Running Time: 110 minutes.
Rated: Rated G
Dwayne "The Rock' Johnson is Joe Kingman, the egoistical quarterback of The Rebels - Boston's leading pro-football (gridiron) team. The Rebels are, for the first time in years, real contenders in the final. Most of the credit is due to, and claimed by, Joe who has the skills to go with his opinion of himself. But the finals preparation goes awry when he discovers Peyton (Madison Peters) on his doorstep. Peyton is the daughter he never knew he had. At first he wants to send her back to her mother, his former girlfriend. But Peyton explains that her mother is off saving people in Africa. So, confirmed as the dad, Joe has to learn to juggle his old lifestyle of parties, dates with supermodels and training with the new challenge of ballet, bedtime stories and baby dolls.
His sports agent, Stella (Kyra Sedgwick) is not keen on the new arrangements. Joe's future and her success are dependent on him having no distractions as he prepares for the finals.
This is the most annoying of films on two levels. The first is obvious. Here we have a string of characters that are so dislikeable that it is excruciating spending any time with them. Even the supposedly cute little girl, Peyton, is really an obnoxious child that you would return to sender if you could.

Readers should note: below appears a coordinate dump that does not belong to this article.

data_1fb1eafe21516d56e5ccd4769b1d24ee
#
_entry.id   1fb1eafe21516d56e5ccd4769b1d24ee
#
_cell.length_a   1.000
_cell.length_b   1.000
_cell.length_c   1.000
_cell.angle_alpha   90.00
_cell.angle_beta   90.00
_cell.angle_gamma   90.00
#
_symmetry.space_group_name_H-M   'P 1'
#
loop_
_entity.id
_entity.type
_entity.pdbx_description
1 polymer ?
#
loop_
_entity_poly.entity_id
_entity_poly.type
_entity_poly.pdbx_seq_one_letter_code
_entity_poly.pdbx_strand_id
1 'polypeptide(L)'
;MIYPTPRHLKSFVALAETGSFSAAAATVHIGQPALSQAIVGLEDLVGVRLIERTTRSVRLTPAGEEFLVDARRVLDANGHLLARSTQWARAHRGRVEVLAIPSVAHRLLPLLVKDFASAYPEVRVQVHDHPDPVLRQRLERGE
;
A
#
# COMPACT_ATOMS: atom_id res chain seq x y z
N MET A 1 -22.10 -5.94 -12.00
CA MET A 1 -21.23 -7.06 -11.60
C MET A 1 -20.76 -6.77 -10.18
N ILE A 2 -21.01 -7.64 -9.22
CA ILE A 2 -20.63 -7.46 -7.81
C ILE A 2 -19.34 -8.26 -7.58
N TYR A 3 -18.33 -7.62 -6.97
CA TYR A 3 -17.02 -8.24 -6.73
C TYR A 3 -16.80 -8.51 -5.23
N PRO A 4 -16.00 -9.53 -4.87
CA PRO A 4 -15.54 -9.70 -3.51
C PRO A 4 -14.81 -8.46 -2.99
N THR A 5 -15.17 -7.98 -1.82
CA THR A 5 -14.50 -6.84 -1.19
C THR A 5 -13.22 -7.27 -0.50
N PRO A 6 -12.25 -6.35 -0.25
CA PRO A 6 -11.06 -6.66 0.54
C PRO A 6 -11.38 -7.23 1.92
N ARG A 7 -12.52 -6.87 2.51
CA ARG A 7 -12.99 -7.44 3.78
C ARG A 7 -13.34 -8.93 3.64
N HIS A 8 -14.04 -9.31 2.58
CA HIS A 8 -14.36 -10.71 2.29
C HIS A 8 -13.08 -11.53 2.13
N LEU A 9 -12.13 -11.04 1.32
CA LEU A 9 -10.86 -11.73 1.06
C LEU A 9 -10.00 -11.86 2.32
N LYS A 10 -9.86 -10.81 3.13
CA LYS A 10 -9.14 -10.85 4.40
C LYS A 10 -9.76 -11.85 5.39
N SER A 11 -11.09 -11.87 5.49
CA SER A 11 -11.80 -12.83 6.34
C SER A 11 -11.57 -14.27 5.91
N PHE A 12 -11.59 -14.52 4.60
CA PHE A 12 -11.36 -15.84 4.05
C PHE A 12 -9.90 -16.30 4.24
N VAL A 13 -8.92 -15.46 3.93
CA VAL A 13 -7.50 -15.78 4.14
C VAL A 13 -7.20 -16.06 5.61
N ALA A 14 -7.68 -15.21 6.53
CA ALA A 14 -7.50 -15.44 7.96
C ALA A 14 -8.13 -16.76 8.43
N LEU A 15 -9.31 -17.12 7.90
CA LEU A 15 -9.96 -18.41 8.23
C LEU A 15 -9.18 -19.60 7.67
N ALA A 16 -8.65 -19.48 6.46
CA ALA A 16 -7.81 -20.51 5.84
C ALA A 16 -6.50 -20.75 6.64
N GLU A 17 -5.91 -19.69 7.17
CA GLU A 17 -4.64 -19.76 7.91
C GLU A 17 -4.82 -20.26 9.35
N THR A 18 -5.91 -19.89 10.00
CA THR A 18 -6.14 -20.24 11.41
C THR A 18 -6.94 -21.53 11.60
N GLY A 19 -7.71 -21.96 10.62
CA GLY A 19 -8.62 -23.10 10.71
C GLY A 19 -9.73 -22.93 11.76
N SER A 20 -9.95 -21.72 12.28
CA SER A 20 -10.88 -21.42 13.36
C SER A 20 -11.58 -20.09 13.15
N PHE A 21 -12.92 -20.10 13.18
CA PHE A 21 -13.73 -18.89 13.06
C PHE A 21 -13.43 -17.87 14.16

For most of The Game Plan I was wishing it was over and then pondered how a studio could spend so much money on such a slight project. Even for the outlay there are some glaring mistakes. We are told, for instance, that it is winter in Boston, but there is not a foot of snow to be seen. There is, clearly, a global warming subtext in this family comedy.
Then, two thirds of the way through, the second level of annoyance kicks in. The Game Plan ends up being quite affecting. The wall-to-wall music has been preparing for the audience for this for some time, but when the whole story emerges, it is genuinely moving.
The ending does not absolve The Game Plan of all its predictable and corny sins, but it does for make a partial redemption, which is better than none at all.
BVI Out 1st November
Fr Richard Leonard sj is the director of the Australian Catholic Film Office